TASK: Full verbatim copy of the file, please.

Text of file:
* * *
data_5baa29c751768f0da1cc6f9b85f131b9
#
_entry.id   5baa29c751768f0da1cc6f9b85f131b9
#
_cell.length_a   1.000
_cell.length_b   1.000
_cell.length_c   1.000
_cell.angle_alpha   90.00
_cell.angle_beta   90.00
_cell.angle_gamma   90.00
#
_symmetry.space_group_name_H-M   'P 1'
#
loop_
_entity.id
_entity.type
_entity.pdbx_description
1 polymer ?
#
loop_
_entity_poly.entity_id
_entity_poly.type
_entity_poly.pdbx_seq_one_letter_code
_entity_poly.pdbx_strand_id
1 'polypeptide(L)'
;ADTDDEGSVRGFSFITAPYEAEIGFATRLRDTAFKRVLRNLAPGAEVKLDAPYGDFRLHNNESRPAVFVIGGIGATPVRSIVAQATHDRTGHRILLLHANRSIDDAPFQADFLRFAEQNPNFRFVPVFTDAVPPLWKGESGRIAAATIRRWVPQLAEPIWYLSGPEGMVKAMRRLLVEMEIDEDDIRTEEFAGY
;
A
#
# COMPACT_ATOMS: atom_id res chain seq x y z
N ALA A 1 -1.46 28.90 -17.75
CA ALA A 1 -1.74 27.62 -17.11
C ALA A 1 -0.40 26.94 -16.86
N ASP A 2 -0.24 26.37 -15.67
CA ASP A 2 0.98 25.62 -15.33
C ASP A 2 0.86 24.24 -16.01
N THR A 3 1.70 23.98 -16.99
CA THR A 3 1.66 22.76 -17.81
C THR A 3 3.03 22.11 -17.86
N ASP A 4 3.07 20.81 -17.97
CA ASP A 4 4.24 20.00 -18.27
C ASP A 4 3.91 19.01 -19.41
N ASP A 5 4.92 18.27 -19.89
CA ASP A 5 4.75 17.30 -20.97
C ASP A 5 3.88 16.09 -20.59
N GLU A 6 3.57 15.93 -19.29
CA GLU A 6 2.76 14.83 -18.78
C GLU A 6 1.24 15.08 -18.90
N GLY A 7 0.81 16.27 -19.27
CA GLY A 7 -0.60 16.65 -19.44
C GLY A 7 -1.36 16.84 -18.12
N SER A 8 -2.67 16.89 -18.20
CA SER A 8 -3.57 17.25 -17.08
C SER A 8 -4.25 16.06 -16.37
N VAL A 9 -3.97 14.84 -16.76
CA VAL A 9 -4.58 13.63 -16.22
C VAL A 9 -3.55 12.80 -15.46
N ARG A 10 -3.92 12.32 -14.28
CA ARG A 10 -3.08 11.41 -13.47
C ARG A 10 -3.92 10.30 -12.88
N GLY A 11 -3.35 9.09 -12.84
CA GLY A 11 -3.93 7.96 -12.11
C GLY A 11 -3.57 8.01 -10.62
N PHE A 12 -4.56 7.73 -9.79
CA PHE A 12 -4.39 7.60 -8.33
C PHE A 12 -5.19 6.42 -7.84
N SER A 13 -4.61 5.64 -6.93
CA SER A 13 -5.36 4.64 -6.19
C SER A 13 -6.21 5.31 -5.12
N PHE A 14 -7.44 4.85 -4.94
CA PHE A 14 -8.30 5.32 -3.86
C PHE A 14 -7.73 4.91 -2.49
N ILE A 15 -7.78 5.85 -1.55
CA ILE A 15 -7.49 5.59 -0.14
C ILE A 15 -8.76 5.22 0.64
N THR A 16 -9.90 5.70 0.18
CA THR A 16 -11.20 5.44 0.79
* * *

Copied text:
data_5baa29c751768f0da1cc6f9b85f131b9
#
_entry.id   5baa29c751768f0da1cc6f9b85f131b9
#
_cell.length_a   1.000
_cell.length_b   1.000
_cell.length_c   1.000
_cell.angle_alpha   90.00
_cell.angle_beta   90.00
_cell.angle_gamma   90.00
#
_symmetry.space_group_name_H-M   'P 1'
#
loop_
_entity.id
_entity.type
_entity.pdbx_description
1 polymer ?
#
loop_
_entity_poly.entity_id
_entity_poly.type
_entity_poly.pdbx_seq_one_letter_code
_entity_poly.pdbx_strand_id
1 'polypeptide(L)'
;ADTDDEGSVRGFSFITAPYEAEIGFATRLRDTAFKRVLRNLAPGAEVKLDAPYGDFRLHNNESRPAVFVIGGIGATPVRSIVAQATHDRTGHRILLLHANRSIDDAPFQADFLRFAEQNPNFRFVPVFTDAVPPLWKGESGRIAAATIRRWVPQLAEPIWYLSGPEGMVKAMRRLLVEMEIDEDDIRTEEFAGY
;
A
#
# COMPACT_ATOMS: atom_id res chain seq x y z
N ALA A 1 -1.46 28.90 -17.75
CA ALA A 1 -1.74 27.62 -17.11
C ALA A 1 -0.40 26.94 -16.86
N ASP A 2 -0.24 26.37 -15.67
CA ASP A 2 0.98 25.62 -15.33
C ASP A 2 0.86 24.24 -16.01
N THR A 3 1.70 23.98 -16.99
CA THR A 3 1.66 22.76 -17.81
C THR A 3 3.03 22.11 -17.86
N ASP A 4 3.07 20.81 -17.97
CA ASP A 4 4.24 20.00 -18.27
C ASP A 4 3.91 19.01 -19.41
N ASP A 5 4.92 18.27 -19.89
CA ASP A 5 4.75 17.30 -20.97
C ASP A 5 3.88 16.09 -20.59
N GLU A 6 3.57 15.93 -19.29
CA GLU A 6 2.76 14.83 -18.78
C GLU A 6 1.24 15.08 -18.90
N GLY A 7 0.81 16.27 -19.27
CA GLY A 7 -0.60 16.65 -19.44
C GLY A 7 -1.36 16.84 -18.12
N SER A 8 -2.67 16.89 -18.20
CA SER A 8 -3.57 17.25 -17.08
C SER A 8 -4.25 16.06 -16.37
N VAL A 9 -3.97 14.84 -16.76
CA VAL A 9 -4.58 13.63 -16.22
C VAL A 9 -3.55 12.80 -15.46
N ARG A 10 -3.92 12.32 -14.28
CA ARG A 10 -3.08 11.41 -13.47
C ARG A 10 -3.92 10.30 -12.88
N GLY A 11 -3.35 9.09 -12.84
CA GLY A 11 -3.93 7.96 -12.11
C GLY A 11 -3.57 8.01 -10.62
N PHE A 12 -4.56 7.73 -9.79
CA PHE A 12 -4.39 7.60 -8.33
C PHE A 12 -5.19 6.42 -7.84
N SER A 13 -4.61 5.64 -6.93
CA SER A 13 -5.36 4.64 -6.19
C SER A 13 -6.21 5.31 -5.12
N PHE A 14 -7.44 4.85 -4.94
CA PHE A 14 -8.30 5.32 -3.86
C PHE A 14 -7.73 4.91 -2.49
N ILE A 15 -7.78 5.85 -1.55
CA ILE A 15 -7.49 5.59 -0.14
C ILE A 15 -8.76 5.22 0.64
N THR A 16 -9.90 5.70 0.18
CA THR A 16 -11.20 5.44 0.79